Given the fact that ESPN—beyond Kubrat Pulev and Oscar Rivas—will have nobody to match against Fury and that Fury’s access to truly big events against Wilder and Anthony Joshua will now be blocked by major business obstacles, it’s fair game to doubt the wisdom of spending big money (reportedly as much as $100 million) in acquiring “The Gypsy King.”

But this Fury deal is nothing new in ESPN’s Arum era.

The entire ESPN Boxing landscape is littered with misfit toys, unmatchable elite-level fighters, airlifted behind ESPN’s walls and left there as, apparently, little more than novelty signings and press release fodder.

Terence Crawford and Vasiliy Lomachenko, two generational talents and, arguably, the top two pound-for-pound fighters in the world, were given lucrative Top Rank contracts made possible by ESPN’s interest and established as cornerstones of the new ESPN Boxing program. Neither was brought aboard, however, with anyone against whom they could be competitively matched nor was much thought given, apparently, to the fact that they had been permanently separated from the fights they needed to actually become the superstars their talents suggested they could become.

Crawford’s need for bouts against fellow welterweight elite like Errol Spence, Keith Thurman, Manny Pacquiao, Shawn Porter, and Danny Garcia will forever be hampered by conflicting business ties between his ESPN home and those fighters’ TV deals through Premier Boxing Champions (PBC).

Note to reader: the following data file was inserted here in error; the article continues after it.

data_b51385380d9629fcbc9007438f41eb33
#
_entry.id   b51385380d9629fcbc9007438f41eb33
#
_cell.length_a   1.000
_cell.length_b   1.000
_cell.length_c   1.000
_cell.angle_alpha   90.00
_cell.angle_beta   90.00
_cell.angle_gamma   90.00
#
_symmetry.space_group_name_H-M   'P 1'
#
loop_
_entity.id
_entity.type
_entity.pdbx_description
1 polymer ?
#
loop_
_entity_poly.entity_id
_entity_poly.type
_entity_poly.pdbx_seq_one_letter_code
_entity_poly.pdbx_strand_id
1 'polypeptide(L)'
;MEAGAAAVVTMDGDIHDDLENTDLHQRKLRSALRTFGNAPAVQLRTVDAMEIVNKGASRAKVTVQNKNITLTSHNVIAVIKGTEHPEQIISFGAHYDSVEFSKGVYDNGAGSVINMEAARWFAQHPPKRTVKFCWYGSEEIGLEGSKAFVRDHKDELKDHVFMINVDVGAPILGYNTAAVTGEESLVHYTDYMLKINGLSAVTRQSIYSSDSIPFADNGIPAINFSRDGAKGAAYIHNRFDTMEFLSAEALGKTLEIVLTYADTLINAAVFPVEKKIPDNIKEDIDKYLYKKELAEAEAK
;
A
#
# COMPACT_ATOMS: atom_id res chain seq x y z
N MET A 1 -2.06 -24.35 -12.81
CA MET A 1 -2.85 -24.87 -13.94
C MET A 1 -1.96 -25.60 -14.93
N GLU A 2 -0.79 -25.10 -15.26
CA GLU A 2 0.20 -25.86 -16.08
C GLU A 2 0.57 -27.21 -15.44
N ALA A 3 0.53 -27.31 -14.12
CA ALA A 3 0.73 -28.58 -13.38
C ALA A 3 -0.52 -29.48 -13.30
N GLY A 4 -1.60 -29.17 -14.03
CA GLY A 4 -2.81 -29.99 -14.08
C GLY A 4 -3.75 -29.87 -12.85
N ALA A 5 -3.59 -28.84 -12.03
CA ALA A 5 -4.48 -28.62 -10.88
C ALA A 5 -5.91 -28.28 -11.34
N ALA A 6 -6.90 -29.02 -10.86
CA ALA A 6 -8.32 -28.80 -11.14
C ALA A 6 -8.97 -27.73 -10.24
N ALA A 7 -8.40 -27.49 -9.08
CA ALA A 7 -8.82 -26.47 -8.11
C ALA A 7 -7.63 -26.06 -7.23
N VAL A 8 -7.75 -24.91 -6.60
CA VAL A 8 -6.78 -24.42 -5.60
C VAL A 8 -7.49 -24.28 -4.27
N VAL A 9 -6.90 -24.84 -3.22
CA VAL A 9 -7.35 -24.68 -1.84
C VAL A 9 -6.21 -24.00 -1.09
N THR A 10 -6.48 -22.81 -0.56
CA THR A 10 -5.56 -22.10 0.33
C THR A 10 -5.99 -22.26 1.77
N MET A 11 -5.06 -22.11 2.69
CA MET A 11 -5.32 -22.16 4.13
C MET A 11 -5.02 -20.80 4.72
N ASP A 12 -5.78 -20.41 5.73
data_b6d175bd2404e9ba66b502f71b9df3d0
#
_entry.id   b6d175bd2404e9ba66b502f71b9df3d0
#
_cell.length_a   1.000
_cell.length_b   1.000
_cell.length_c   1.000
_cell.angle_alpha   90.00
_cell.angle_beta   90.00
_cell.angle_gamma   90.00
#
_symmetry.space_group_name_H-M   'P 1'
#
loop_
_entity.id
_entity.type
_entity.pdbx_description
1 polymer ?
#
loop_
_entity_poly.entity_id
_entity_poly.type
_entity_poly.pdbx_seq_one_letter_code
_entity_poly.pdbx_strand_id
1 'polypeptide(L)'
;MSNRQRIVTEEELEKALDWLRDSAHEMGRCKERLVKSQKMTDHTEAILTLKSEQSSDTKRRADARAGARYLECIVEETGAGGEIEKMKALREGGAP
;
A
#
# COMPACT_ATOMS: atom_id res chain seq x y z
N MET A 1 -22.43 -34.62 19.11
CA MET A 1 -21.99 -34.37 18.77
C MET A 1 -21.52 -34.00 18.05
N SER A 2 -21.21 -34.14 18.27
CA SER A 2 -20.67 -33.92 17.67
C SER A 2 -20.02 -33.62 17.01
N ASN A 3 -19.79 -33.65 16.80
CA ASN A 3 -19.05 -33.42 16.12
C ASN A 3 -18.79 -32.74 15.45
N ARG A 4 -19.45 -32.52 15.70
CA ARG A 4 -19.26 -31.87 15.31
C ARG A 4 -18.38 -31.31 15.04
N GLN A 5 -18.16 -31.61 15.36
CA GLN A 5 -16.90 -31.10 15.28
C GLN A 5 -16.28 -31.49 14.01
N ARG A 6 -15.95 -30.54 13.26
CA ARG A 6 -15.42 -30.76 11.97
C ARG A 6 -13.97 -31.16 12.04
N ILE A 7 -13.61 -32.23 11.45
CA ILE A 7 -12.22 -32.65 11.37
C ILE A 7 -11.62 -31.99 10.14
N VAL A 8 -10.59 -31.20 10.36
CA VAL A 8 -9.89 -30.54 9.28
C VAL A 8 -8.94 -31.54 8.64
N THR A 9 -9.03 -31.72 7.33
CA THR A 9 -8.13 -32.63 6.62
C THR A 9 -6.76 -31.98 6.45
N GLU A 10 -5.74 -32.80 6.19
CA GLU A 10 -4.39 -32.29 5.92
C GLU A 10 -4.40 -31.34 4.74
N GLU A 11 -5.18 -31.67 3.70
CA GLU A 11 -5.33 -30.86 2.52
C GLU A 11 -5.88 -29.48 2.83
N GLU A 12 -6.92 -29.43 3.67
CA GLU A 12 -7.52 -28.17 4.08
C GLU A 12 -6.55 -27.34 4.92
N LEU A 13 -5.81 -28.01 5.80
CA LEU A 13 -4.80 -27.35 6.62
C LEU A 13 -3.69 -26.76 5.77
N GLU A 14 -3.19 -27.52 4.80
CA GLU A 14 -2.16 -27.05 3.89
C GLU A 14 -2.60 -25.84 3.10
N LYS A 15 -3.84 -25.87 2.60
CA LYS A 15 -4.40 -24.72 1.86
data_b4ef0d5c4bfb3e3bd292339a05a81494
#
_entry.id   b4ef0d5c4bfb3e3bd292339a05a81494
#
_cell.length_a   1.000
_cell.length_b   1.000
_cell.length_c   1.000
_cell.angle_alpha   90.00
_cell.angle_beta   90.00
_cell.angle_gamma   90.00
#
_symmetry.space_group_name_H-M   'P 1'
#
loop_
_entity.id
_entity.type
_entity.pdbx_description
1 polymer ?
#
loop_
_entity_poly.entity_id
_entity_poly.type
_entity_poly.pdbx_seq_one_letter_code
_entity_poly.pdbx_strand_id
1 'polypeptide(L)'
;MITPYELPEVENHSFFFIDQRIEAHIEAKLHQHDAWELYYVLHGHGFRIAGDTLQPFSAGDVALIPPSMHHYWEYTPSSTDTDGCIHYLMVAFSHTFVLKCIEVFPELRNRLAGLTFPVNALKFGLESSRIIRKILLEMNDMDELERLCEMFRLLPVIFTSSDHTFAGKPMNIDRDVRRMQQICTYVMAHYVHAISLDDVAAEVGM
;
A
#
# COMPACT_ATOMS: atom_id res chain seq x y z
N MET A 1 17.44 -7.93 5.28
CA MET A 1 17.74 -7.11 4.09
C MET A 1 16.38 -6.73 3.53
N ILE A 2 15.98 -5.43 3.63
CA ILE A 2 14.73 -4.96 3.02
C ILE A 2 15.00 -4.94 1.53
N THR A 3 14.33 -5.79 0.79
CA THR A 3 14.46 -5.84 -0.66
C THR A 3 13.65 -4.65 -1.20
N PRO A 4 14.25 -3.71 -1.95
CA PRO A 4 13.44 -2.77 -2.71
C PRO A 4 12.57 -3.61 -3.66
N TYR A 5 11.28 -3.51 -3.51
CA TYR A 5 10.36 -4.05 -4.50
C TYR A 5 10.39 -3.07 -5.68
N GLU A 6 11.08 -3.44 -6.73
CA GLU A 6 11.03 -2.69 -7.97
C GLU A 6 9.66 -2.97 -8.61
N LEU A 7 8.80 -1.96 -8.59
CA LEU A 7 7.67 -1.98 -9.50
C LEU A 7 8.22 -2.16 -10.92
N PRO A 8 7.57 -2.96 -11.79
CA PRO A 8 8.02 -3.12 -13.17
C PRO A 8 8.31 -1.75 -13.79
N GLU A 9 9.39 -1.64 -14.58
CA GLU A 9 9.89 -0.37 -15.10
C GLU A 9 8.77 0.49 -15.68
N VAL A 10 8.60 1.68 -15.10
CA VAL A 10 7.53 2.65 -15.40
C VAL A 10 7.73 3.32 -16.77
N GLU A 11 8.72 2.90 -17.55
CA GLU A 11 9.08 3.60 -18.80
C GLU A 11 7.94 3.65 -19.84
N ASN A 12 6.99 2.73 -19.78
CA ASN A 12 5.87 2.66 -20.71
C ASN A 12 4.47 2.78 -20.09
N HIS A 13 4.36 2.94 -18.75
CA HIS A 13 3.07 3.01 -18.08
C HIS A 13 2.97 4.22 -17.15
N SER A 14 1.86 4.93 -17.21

Similarly, Lomachenko’s ESPN deal keeps him away from the big fights he needs against Mikey Garcia and Gervonta Davis, who are both PBC players.

Jose Ramirez, who is a top three presence in an increasingly interesting junior welterweight division packed with young talent, will not be part of the all-out war to establish a new 140 lb. king. He’ll be right there at ESPN, all by himself, playing to loyal hometown Fresno audiences while matched against secondary “best available” fighters.

Featherweight titlist Oscar Valdez will likely never get a crack at breaking into the 126 lb. elite because the 126 lb. elite—Leo Santa Cruz and Gary Russell Jr.—are outside of Valdez’s reach as an ESPN house fighter.

Super middleweight titlist Gilberto Ramirez will soon be moving up to light heavyweight—the one division where Top Rank actually has some depth and high-end matchmaking possibilities—in part because everyone else worth fighting at 168 is out of reach while he’s stuck on ESPN island.

Paying out big money for exclusive rights to fighters who will have nothing to do is a dead end game.

How long before the current run of high-end talent vs. no hopers and fringe contenders starts to produce flat-lining TV numbers? How many forced/failed tries at PPV (like the upcoming Crawford-Amir Khan card) will it take before the PPV idea gets nixed?

And, more importantly, how long after all of that will ESPN, a network with a notoriously itchy trigger finger when it comes to boxing, decide that the sport just can’t be resuscitated?

Follow us on Twitter@boxing_com to continue the discussion

Discuss this in our forums

Related Articles

Leave a comment